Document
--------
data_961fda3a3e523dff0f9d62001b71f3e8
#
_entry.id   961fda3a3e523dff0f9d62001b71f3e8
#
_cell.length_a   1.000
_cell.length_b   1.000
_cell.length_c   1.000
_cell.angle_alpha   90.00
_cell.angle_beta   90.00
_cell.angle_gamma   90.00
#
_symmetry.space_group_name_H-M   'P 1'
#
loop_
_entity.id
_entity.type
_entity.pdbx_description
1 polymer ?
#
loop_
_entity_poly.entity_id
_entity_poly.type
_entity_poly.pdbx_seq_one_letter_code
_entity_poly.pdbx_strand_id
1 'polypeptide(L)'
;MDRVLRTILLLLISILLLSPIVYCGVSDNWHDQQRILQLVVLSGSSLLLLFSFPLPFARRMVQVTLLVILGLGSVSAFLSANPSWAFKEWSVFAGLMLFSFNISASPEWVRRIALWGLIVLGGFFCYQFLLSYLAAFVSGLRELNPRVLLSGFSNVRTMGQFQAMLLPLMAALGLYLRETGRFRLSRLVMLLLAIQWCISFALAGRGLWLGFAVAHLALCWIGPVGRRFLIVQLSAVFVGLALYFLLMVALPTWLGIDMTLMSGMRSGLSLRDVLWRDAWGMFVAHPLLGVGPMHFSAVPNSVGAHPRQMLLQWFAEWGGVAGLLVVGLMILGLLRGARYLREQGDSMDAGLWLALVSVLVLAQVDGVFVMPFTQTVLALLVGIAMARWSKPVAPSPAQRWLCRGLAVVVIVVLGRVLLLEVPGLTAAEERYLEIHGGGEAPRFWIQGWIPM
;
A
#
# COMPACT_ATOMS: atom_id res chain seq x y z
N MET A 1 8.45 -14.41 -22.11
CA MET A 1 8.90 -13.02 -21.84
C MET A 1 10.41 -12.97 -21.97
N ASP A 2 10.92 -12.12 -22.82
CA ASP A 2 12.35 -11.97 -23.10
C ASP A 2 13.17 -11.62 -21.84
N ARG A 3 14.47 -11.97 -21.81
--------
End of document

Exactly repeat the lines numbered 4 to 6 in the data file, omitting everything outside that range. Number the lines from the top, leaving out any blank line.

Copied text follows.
#
_cell.length_a   1.000
_cell.length_b   1.000